F’ville hikes motel tax to 8%

If you want to stay in a Fayetteville motel, expect to pay more in taxes on your room.

Fayetteville is looking to join a number of neighboring cities by increasing the hotel/motel tax to 8 percent. The additional funds generated over the current 5 percent rate will be used for promotional efforts and tourism development.

The first reading of the proposed ordinance came at the June 5 City Council meeting.

The hotel/motel tax rate has been maintained at 5 percent since 2001, said community development director Brian Wismer.

“In 2008, the state created an allowance for an 8 percent rate. Since that time, many of the surrounding communities have opted for the 8 percent rate to create funds for tourism development and promotion. Peachtree City, McDonough, Stockbridge and Clayton County are a few examples of those that have already implemented the 8 percent rate,” Wismer said.

Wismer said the tax would be applicable to the first 30 days of a hotel stay. He said implementing the 8 percent rate will allow the city to increase promotional efforts which attract travelers and tourists to stay in local hotels.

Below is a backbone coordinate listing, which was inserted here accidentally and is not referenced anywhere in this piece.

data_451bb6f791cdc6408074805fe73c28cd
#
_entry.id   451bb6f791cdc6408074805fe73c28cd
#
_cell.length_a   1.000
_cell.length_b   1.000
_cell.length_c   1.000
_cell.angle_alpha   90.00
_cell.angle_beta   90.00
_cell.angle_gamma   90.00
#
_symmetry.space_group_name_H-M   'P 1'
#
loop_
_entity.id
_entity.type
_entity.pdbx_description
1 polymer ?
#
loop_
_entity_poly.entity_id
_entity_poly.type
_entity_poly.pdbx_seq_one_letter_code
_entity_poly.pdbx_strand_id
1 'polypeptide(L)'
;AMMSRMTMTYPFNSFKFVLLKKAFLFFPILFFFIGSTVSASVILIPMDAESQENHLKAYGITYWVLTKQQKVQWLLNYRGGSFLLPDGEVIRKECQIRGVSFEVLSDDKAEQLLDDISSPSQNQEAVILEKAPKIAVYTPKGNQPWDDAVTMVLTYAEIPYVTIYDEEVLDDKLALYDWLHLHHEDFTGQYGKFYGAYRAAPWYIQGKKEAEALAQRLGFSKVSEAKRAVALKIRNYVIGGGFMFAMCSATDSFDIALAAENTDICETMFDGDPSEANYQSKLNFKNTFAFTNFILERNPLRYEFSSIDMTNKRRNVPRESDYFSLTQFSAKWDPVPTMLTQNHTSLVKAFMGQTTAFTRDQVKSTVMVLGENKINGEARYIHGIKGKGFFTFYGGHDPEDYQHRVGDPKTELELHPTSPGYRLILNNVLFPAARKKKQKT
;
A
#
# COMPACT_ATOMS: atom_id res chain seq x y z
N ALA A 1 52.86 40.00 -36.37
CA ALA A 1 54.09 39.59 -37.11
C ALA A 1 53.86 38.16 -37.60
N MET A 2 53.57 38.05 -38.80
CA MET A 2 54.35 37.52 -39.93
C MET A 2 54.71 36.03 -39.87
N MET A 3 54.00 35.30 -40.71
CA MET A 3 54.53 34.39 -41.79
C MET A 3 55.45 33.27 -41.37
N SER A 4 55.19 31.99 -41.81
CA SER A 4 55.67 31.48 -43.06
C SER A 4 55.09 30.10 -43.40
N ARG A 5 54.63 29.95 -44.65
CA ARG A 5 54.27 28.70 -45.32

“It will also allow the city to create tourism development projects that will improve (Fayetteville’s) destination appeal to visitors,” Wismer said.

The difference in the percentage of tax over the current amount must be split, with a minimum of one-half going toward promotional efforts and the remainder being eligible for tourism product development, Wismer said.

Wismer said examples of eligible tourism projects include the new Ridge nature center on Burch Road operated by Southern Conservation Trust, the Holliday-Dorsey-Fife Museum and the amphitheater.

The ordinance requires that projects be identified and updated annually and be included in the annual budget process, Wismer said.

The second reading and a likely vote will come at the June 19 meeting.

spartancaver
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And It's Off

And it off, the lid on other taxes that is. To lure businesses to an area politicians can't improve infrastructure, schools, and government services to lure businesses, they exempt businesses from paying taxes. But, there is little that prevents them from raising and implementing new taxes elsewhere as the incoming businesses will still need government services. Guess who pays for that increase demand? Local businesses passing the increased taxes on to the local customer.

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